Gray also said that when the 121-room motel was previously used as a temporary emergency overnight shelter business dropped because “people were afraid to come around the shop.” Two years ago the DHS stated it had no plans to convert the motel into a full-time facility.

Rose Marie Poveromo, president of the United Community Civic Association, which will hold an emergency town hall meeting and public protest on July 23, said she is deeply concerned about the shelter after the community allegedly had an agreement with the Bloomberg administration.

“The agreement was that the homeless people would be bused in at night and out in the morning, no permanent housing,” Poveromo said. “We have no voice, the government doesn’t follow the will of people.”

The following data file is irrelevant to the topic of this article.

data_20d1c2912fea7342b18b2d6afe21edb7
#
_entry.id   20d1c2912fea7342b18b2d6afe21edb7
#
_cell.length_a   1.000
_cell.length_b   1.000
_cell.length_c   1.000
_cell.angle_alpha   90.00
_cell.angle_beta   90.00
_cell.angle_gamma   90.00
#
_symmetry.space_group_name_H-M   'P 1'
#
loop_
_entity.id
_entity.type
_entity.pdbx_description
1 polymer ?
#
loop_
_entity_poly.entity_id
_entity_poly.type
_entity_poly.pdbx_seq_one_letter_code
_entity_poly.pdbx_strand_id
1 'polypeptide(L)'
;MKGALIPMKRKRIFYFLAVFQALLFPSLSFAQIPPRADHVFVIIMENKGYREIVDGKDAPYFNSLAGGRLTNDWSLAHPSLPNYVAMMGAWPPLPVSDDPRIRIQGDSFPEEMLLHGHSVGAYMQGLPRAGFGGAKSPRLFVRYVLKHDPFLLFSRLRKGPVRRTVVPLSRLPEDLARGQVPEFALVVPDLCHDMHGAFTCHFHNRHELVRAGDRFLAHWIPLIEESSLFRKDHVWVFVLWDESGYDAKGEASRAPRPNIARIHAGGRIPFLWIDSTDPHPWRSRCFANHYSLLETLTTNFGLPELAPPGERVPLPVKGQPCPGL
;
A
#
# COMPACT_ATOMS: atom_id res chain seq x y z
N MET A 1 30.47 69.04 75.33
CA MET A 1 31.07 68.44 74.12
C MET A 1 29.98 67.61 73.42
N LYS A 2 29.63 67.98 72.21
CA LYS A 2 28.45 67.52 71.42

She added that the motel is not an appropriate location for a homeless shelter because there are no nearby public transportation options or stores, and the closest thing to it is a cemetery.

Elected officials also said that along with the lack of community input, they are also concerned about how the addition of more than 100 families would affect the capacity of schools and hospitals in the area which are already overcrowded.

“We have nothing against any of the groups that will be living here. The site is our concern. Only ones that will benefit from it are the owners of Westway,” Poveromo said. “Nobody wants to be homeless and we understand that, but this is not the place to house them.”